Handwritten letters are made of strokes. Strokes are shapes. Master Johnston coined the word ‘stroke-shape’ to emphasize the idea.
Strokes are 2-dimensional things.
The stroke-shape is the essential building block of letters. Letters are shapes, not lines.
A pencil or a normal fountain pen will not write clear shapes, they are not broad or sharp enough.
Since schools teach handwriting with pencils, the stroke has become one-dimensional, a line, a skeleton.
Real handwritten letters are joined stroke-shapes.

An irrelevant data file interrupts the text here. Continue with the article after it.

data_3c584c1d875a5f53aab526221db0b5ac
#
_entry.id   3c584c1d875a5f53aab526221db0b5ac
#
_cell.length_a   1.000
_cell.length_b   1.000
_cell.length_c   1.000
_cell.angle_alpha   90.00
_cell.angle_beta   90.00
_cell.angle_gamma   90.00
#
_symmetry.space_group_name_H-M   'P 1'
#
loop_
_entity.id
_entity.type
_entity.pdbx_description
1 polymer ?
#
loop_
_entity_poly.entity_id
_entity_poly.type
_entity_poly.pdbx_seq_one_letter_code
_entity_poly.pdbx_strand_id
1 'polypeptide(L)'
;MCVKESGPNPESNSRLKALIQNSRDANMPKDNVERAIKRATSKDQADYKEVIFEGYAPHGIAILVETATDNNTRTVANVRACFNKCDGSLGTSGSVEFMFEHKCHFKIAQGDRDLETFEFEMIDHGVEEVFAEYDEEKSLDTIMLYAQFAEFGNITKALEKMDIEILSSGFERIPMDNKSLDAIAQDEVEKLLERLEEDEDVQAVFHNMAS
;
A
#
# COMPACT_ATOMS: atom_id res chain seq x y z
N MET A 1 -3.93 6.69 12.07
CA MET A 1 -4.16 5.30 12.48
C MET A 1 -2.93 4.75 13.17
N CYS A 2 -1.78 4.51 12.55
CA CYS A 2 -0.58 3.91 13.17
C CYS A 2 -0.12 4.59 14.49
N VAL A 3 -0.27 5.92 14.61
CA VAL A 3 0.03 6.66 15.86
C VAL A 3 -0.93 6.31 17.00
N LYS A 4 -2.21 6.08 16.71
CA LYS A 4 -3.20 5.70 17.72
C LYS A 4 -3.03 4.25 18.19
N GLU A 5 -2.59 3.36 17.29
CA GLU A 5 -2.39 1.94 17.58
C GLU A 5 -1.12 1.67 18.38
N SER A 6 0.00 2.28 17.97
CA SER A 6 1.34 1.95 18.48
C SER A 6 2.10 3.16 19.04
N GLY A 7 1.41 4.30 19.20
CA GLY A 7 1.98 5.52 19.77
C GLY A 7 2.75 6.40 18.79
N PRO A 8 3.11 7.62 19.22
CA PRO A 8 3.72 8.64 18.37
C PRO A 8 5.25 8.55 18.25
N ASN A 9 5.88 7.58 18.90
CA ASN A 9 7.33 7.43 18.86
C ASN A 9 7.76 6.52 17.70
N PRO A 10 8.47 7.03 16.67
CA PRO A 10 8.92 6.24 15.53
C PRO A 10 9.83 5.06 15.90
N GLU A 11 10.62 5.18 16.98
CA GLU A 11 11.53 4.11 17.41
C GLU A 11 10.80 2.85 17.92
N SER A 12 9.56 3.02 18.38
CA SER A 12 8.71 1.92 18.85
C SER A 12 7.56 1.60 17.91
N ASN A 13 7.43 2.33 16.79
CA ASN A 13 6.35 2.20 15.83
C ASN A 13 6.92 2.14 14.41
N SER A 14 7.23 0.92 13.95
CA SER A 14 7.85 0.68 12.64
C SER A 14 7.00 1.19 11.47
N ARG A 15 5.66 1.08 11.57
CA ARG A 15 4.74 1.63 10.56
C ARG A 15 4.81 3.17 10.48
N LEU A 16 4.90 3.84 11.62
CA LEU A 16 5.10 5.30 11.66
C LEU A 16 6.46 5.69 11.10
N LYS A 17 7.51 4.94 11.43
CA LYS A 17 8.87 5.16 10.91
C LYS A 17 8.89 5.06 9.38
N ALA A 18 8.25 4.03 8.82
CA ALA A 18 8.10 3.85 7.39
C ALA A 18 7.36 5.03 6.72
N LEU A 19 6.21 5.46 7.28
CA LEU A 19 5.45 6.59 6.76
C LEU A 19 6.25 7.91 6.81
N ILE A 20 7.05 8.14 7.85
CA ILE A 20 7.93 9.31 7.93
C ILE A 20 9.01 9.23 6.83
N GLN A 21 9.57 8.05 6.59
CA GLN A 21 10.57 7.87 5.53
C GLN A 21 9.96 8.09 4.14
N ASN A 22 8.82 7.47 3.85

The tools and the movement, not just the movement, determine the shape of the stroke. The tools provide the second dimension of the stroke-shape.
Formal writing is based ‘on the use of the broad-nibbed pen’ ‘a broad nib that has a sharp edge and two sharp corners’ (Johnston, 1971 p 127, 71).
Master Johnston made his observation from the study of historical book hands. If you have any doubts, you can consult originals or take a look at Stan Knight’s excellent Historical Scripts.